What I learnt about explosive, gastronomy and fighting arms trafficking

I slept in a different bed almost every night for 4 months. I travelled 15.000 kilometres and my office was a United Nations Development Programme car for 8 weeks. I met staff from all 55 international border crossings of Bosnia and Herzegovina including over 1.100 border police officers. I was born in Doboj and I hold an Austrian passport. I embarked on this mission to enable border police officers from Bosnia and Herzegovina to fight arms trafficking better. But I learnt so much more. About myself, explosives, gastronomy. Here’s what.

Border police officers- masters of all trades

There have been 1762 incidents involving weapons being seized by the Bosnia and Herzegovina police reported by the media since 2014 till today[1]. But this is not an easy job. Especially if you work at the borders. As border police officer, you’ll protect your country’s entry points like ports, airports, postal depots and railway network. You’ll check travel documents and passports, question passengers, search people, vehicles, luggage. You’ll work nights, weekends, holidays. You’ll have to detect all types of explosives, weapons, ammunition, hidden in all means of transport from cars to planes, in all possible places, from trucks to socks (and counterfeit goods, but we won’t go there).  And you’ll rarely have the right means like training and technology to help you out.

A Facebook like no other

The border police officers that I met might have lacked training and the right technology to fight arms trafficking. But what they did not lack were commitment and desire to learn so they become the best at their job. And this was the foundation that we needed to build our project on.  

We brought border control experts from the European Union to train over 1,100 Bosnian Border Police Officers from all 55 international border crossings in the country. Also, for the next generations, we developed procedures explaining in detail, including video footage, what to do when you detect illicit arms at a border crossing. Now, there are 5 ladies coordinating our community policing workshops in the places most vulnerable to arms trafficking. We topped all this training with latest arms’ detection technology. And we developed an online authentication tool containing all there is to know about types of weapons and ammunition, including photos – like Facebook, but with bullets. On 3 separate occasions the border police officers, who took part in our training, seized arms and drugs using the smarter tricks and the latest technology.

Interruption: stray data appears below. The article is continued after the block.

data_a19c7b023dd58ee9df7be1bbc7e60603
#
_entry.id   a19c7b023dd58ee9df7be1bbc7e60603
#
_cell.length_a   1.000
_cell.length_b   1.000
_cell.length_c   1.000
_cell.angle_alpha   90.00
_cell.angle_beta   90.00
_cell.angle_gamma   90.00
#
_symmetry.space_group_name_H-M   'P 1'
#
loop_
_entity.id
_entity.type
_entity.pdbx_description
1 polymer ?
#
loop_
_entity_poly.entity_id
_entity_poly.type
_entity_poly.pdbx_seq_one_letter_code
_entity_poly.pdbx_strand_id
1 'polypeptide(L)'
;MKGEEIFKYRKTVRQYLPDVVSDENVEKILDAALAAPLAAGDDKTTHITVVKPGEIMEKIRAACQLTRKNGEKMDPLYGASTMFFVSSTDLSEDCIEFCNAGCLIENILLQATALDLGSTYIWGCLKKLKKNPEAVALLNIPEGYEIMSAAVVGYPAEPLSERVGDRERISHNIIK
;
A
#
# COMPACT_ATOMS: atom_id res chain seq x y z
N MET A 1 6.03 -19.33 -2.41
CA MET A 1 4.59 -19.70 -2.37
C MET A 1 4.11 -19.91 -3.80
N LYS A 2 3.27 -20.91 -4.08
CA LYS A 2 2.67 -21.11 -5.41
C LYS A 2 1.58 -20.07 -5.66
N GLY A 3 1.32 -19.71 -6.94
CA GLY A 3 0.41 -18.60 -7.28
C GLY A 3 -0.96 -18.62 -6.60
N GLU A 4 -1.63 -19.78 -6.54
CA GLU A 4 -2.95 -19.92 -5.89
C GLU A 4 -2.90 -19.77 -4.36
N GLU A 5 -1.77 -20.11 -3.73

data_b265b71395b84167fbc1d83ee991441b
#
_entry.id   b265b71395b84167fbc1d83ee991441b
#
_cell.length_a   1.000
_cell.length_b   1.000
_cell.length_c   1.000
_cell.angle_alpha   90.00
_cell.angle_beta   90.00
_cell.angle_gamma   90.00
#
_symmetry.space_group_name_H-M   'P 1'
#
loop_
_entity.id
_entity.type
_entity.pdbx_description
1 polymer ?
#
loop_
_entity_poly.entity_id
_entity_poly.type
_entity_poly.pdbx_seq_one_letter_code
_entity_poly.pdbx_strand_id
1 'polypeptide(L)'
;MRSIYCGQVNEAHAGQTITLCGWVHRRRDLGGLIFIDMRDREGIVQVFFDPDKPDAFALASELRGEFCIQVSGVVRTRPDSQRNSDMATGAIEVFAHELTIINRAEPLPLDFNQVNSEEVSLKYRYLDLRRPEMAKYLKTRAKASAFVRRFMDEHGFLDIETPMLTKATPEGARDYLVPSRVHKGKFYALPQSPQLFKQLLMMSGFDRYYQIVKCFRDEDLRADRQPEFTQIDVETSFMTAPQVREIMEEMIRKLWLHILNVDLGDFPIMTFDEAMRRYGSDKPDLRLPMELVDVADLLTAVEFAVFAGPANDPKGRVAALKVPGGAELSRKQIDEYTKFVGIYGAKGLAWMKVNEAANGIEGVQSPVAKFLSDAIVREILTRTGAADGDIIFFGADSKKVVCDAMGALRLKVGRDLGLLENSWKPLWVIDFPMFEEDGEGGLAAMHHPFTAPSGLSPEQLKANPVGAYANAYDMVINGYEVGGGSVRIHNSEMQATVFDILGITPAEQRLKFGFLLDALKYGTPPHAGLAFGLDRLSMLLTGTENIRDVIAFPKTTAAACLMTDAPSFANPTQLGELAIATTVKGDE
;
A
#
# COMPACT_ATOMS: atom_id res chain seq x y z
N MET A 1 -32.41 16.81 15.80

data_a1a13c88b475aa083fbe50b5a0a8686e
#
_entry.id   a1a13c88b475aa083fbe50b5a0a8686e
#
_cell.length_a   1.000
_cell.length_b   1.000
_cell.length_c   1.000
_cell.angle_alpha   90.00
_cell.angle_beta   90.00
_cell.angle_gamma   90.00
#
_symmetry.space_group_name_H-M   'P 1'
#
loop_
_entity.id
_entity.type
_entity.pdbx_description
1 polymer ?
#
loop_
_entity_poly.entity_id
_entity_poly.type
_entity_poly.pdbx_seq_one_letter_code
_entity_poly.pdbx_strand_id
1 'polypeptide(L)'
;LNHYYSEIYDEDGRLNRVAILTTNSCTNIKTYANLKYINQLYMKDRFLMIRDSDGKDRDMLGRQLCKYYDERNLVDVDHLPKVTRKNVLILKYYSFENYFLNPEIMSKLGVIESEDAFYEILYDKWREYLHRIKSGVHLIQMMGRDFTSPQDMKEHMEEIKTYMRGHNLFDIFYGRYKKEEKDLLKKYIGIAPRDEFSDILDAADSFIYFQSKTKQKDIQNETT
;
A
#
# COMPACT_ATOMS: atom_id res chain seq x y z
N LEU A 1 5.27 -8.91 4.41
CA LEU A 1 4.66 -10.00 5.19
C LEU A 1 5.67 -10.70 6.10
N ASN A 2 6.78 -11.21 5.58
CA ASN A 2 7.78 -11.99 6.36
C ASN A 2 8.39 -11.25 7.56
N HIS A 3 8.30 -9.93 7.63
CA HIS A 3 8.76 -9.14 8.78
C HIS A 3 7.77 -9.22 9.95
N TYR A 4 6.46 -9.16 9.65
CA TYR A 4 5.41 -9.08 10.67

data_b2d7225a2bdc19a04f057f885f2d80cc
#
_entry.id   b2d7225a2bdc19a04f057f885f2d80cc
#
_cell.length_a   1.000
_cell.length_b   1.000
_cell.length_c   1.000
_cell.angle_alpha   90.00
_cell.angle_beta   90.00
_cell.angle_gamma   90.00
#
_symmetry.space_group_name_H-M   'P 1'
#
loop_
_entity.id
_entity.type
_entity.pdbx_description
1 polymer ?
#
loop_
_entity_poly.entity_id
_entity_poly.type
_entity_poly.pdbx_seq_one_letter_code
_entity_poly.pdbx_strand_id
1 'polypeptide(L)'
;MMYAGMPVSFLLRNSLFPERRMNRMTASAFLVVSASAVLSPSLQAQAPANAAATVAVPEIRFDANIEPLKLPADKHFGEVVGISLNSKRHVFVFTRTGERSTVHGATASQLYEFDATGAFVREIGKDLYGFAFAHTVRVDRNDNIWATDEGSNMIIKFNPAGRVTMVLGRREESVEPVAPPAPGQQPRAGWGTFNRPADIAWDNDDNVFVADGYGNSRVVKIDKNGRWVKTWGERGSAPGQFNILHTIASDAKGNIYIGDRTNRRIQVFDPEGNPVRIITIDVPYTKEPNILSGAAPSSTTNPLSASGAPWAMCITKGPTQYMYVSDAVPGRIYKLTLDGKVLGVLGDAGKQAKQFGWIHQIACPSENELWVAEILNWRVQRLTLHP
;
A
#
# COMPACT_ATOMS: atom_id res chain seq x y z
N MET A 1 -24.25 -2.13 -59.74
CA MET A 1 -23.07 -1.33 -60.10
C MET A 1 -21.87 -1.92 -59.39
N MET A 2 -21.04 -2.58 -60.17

World’s best mincemeat “burek”

I have met hundreds of people on this journey, of all backgrounds, professions and education levels. Each one of them is special and has enriched me with new experience, knowledge and energy. As Galileo Galilei once said: "I have never met a man so ignorant that I could not learn something from."

Like many places in our region, young people leave Bosnia in search for better tomorrows elsewhere. What this journey unveiled to me is an enormous potential in places where you would expect the least. My personal takeaway from these 4 months is that we managed to equip border police officers with more than knowledge and technology.  In remote places unheard of, we equipped some border police officers with hope. Hope that their ambitions can be awarded and that their voices can be heard. And now I also know that the world’s best mincemeat “burek” is in Jablanica.

Bogdan is Project Manager at the United Nations Development Programme in Bosnia and Herzegovina. His journey was part of the Countering Illicit Arms Trafficking (CIAT) project funded by Germany and supported by SEESAC.  

 
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